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The Somme 1916

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The above picture shows a Battalion of the Gloucestershire Regiment as they march through the outskirts of Amiens, after de-training for the Somme - 10 May 1916. (Source Imperial War Museum)

With the 100th anniversary of the start of the Great War happening this year I hope this is a fitting tribute to those who served and a gentle reminder of the debt we all owe to them for our way of life. I remember being taught the War Poets in English lessons at school. This one comes to mind:- Wilfred Owen 1893 -1918.

"Anthem for a Doomed Youth"

What passing-bells for these who die as cattle?
Only the monstrous anger of the guns.
Only the stuttering rifles' rapid rattle
Can patter out their hasty orisons.
No mockeries for them from prayers or bells,
Nor any voice of mourning save the choirs,
The shrill, demented choirs of wailing shells;
And bugles calling for them from sad shires.

What candles may be held to speed them all?
Not in the hands of boys, but in their eyes
Shall shine the holy glimmers of goodbyes.
The pallor of girls' brows shall be their pall;
Their flowers the tenderness of silent minds,
And each slow dusk a drawing-down of blinds

References
Imperial War Museum Photo Archive
Somme Mud by E.P.F Lynch
British Web Equipment by Martin J.Brayley
War on the Western Front - Bounty Books
Forgotten Voices on the Somme by Joshua Levine

About the Author

About Alan McNeilly (AlanL)
FROM: ENGLAND - EAST ANGLIA, UNITED KINGDOM

Greying slightly, but young at heart. I've been teaching adults off and on for most of my life. Left the services in 85 and first started modelling in about 87 for a few years. Then I had a long spell when I didn't build anything (too busy) and really just got started again during the summer of ...


Comments

Hi Romain. Many thanks, and also for the input during the build. Appreciated. Hopefully we will see a few more offerings, both from the current WW1 campaign and as the year progresses. Cheers Al
FEB 11, 2014 - 03:30 AM
Hey Alan, Congrates on becoming a feature, this one deserves it. Beautiful job. All the little stories blend together and give a very realistic view of life in the trenches. I very much enjoyed the build from beginning to the end. Kind of sad that it ended, but it ended well. Now I see you are off and running on the next. I think this one will turn out just as well from what I see. bob d.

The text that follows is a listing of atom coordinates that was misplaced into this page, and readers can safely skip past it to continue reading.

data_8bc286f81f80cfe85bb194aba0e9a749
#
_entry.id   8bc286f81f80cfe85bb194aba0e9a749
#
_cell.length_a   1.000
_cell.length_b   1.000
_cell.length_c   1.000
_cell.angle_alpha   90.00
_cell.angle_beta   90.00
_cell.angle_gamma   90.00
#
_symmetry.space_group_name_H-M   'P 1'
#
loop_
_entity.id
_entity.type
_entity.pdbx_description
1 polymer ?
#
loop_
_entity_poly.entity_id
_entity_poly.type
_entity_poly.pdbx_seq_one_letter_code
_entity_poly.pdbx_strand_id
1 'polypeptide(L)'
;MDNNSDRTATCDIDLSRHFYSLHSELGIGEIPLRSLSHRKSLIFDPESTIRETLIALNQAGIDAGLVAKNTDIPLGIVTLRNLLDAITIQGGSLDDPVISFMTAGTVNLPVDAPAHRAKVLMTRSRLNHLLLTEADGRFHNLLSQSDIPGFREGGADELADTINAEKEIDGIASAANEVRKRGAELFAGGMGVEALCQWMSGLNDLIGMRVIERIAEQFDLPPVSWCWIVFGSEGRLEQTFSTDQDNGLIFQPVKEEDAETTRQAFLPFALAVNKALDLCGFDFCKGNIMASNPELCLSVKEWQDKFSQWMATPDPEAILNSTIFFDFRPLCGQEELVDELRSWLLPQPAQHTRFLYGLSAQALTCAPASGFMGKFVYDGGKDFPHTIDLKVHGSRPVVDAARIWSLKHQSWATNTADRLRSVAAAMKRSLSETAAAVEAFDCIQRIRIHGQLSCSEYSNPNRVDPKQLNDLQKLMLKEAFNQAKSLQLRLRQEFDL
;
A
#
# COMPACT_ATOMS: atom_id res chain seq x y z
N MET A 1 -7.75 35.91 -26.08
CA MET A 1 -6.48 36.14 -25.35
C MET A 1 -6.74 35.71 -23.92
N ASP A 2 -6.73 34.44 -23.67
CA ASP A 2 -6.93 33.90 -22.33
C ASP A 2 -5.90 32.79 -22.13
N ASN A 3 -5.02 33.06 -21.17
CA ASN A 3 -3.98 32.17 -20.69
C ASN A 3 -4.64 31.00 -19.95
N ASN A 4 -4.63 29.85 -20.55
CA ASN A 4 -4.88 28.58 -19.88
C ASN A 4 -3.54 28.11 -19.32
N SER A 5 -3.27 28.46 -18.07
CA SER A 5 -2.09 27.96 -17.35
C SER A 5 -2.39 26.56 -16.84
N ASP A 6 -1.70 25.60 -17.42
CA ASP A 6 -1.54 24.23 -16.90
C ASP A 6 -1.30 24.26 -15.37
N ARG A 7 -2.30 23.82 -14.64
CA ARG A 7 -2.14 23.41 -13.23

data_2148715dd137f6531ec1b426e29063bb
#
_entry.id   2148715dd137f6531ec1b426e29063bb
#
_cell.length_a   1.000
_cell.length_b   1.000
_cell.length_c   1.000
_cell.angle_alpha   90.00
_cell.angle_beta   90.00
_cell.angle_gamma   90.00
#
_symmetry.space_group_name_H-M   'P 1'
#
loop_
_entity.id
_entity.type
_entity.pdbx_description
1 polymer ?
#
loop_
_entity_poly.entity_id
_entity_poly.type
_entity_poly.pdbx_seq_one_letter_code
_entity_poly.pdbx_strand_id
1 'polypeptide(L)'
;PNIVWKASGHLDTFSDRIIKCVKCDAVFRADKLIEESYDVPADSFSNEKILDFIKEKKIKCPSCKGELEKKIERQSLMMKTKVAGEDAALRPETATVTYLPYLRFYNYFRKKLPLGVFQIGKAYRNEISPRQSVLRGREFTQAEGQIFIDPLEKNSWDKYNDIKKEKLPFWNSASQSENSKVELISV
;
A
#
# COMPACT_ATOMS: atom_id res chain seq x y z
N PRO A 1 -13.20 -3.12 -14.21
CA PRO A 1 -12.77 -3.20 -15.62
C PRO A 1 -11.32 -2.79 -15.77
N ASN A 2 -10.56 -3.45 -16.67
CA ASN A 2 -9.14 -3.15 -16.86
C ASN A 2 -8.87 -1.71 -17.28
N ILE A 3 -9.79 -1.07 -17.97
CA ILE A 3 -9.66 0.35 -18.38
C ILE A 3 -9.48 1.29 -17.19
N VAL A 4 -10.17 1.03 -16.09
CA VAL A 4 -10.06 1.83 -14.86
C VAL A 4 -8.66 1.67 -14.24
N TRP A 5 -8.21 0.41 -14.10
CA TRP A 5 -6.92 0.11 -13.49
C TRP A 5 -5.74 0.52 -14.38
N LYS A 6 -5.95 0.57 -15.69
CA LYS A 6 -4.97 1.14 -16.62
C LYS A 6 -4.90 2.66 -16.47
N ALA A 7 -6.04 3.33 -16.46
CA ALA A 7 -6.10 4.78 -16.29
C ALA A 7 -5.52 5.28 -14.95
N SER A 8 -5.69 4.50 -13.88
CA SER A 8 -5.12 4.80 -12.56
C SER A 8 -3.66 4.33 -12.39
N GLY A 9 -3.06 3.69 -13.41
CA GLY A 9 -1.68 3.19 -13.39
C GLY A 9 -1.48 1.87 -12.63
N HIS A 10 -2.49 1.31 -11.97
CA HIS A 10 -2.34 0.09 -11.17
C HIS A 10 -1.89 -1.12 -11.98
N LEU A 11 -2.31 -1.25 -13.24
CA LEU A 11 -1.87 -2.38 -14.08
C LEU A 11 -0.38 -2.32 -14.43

FEB 11, 2014 - 12:43 PM
Morning Bob, Comments appreciated. Thanks also for contributing to the 'rat' population and the encouragement throughout the build. If stats are anything to go by it was a popular thread, so hopefully we will see some more WW1 builds, especially this year. Cheers Al
FEB 11, 2014 - 05:20 PM
modelcellar (Paul Ondeck) said Hi Alan, Your Somme diorama looks GREAT!! I really like the way you used our interlocking sandbag sections, timber and wicker trench supports to create an entire trench system. VERY NICE!! keep up the good work. Paul Hi Paul I copied you post across as it got linked to a feature in aeroscale!! The sandbag sections really gave me the idea and your two British Troops are really well sculpted. We just need a few more hint, hint. Thanks for you comments, appreciated and sorry about the mix up the links got crossed somehow. Cheers Al
FEB 25, 2014 - 06:04 AM
Hi folks, The local council here in Luton are running a WW1 project from 2nd August to 14th December 2014 in the Heritage Center in Wardown Park in Luton. I've offered them the loan of the build for the duration of the exhibition, so if you're passing and want an eyeball view of the build then it should be on display. Depending on their funding they may do some kind of interactive link connected to the build too. Cheers Al
APR 10, 2014 - 01:05 AM
While this diorama is about the Somme, your words reference Verdun, perhaps the other single most invoked name symbolizing futility in war. I spent a day at Verdun with my son last May on our "Band of Brothers" tour of Europe's battlefields. It was perhaps one of the most-depressing days of my life: the ossuary at Fort Douamont with upwards of 100,000+ unidentified skeletal remains, the acres & acres of graves (two/space in the town of Verdun proper and more up across from the Ossuary). The Fort is little more than a shell, and touring it made me wonder how men endured years of this kind of warfare. This is great modeling from a master modeler, I just can't get very excited when thinking about the horrendous waste of life it represents. We need to tell this story. Every village in France we went through had its obelisk with the words "Pour Nos Enfants Morts" (for our dead children) or some variation, with the names of the villagers killed in the Great War.